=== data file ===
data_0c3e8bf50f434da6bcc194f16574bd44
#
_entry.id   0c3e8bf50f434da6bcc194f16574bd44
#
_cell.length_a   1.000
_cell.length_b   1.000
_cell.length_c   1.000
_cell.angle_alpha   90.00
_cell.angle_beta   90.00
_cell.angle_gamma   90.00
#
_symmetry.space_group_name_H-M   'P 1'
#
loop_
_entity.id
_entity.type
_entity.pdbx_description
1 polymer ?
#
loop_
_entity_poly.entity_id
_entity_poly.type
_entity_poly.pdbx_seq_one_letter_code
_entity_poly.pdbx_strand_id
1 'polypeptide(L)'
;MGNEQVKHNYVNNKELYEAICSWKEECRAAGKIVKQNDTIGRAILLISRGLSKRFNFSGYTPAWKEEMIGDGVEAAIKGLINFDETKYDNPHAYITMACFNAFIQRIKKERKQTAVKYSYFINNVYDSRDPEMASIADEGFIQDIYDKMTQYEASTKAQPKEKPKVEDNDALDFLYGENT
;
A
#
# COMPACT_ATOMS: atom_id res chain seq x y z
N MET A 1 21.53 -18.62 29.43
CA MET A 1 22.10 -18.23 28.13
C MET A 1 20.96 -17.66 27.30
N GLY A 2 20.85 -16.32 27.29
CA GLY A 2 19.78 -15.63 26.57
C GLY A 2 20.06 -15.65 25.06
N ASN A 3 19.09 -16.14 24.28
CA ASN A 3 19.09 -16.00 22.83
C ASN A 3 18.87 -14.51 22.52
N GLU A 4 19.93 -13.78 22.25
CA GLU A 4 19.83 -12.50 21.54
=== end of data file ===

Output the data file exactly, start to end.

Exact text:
data_0c3e8bf50f434da6bcc194f16574bd44
#
_entry.id   0c3e8bf50f434da6bcc194f16574bd44
#
_cell.length_a   1.000
_cell.length_b   1.000
_cell.length_c   1.000
_cell.angle_alpha   90.00
_cell.angle_beta   90.00
_cell.angle_gamma   90.00
#
_symmetry.space_group_name_H-M   'P 1'
#
loop_
_entity.id
_entity.type
_entity.pdbx_description
1 polymer ?
#
loop_
_entity_poly.entity_id
_entity_poly.type
_entity_poly.pdbx_seq_one_letter_code
_entity_poly.pdbx_strand_id
1 'polypeptide(L)'
;MGNEQVKHNYVNNKELYEAICSWKEECRAAGKIVKQNDTIGRAILLISRGLSKRFNFSGYTPAWKEEMIGDGVEAAIKGLINFDETKYDNPHAYITMACFNAFIQRIKKERKQTAVKYSYFINNVYDSRDPEMASIADEGFIQDIYDKMTQYEASTKAQPKEKPKVEDNDALDFLYGENT
;
A
#
# COMPACT_ATOMS: atom_id res chain seq x y z
N MET A 1 21.53 -18.62 29.43
CA MET A 1 22.10 -18.23 28.13
C MET A 1 20.96 -17.66 27.30
N GLY A 2 20.85 -16.32 27.29
CA GLY A 2 19.78 -15.63 26.57
C GLY A 2 20.06 -15.65 25.06
N ASN A 3 19.09 -16.14 24.28
CA ASN A 3 19.09 -16.00 22.83
C ASN A 3 18.87 -14.51 22.52
N GLU A 4 19.93 -13.78 22.25
CA GLU A 4 19.83 -12.50 21.54